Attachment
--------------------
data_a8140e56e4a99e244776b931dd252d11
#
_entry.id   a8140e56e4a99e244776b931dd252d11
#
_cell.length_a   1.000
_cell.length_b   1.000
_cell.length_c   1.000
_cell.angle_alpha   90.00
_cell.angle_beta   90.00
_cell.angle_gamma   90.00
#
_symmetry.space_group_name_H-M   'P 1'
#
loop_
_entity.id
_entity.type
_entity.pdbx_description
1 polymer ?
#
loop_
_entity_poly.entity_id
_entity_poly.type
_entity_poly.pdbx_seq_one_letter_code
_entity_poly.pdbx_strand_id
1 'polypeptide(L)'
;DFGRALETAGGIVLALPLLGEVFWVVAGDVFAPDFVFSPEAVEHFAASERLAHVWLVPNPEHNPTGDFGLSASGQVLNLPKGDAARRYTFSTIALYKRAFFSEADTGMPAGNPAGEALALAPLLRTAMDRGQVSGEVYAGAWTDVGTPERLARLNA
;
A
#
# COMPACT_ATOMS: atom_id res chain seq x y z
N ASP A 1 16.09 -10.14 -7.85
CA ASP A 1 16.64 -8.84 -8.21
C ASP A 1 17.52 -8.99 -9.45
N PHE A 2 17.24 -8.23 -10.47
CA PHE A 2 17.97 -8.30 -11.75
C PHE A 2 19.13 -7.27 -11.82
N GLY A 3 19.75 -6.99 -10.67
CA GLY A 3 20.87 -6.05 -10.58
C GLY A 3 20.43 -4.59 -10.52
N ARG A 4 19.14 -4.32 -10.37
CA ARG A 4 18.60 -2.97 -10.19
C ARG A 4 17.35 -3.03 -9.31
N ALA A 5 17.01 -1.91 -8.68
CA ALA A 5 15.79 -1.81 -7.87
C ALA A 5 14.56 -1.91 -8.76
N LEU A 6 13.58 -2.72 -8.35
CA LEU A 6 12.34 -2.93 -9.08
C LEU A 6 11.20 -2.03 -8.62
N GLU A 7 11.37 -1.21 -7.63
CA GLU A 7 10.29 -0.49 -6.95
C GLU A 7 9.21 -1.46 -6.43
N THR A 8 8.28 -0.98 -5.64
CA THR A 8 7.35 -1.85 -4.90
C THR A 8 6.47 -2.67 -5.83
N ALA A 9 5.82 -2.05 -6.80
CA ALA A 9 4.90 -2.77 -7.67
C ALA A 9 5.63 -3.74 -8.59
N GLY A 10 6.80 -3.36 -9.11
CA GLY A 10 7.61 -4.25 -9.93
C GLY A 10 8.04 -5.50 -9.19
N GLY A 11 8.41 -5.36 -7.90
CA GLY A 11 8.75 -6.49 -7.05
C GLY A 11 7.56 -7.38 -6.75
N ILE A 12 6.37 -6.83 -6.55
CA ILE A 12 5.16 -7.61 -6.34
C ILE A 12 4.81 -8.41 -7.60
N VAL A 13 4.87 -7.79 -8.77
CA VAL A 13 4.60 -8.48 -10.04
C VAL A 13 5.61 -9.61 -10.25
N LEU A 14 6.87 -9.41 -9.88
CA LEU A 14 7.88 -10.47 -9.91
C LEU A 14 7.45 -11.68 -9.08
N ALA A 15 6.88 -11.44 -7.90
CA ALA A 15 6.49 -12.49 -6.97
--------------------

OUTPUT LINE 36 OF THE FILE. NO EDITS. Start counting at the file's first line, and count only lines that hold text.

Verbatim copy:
C PHE A 2 19.13 -7.27 -11.82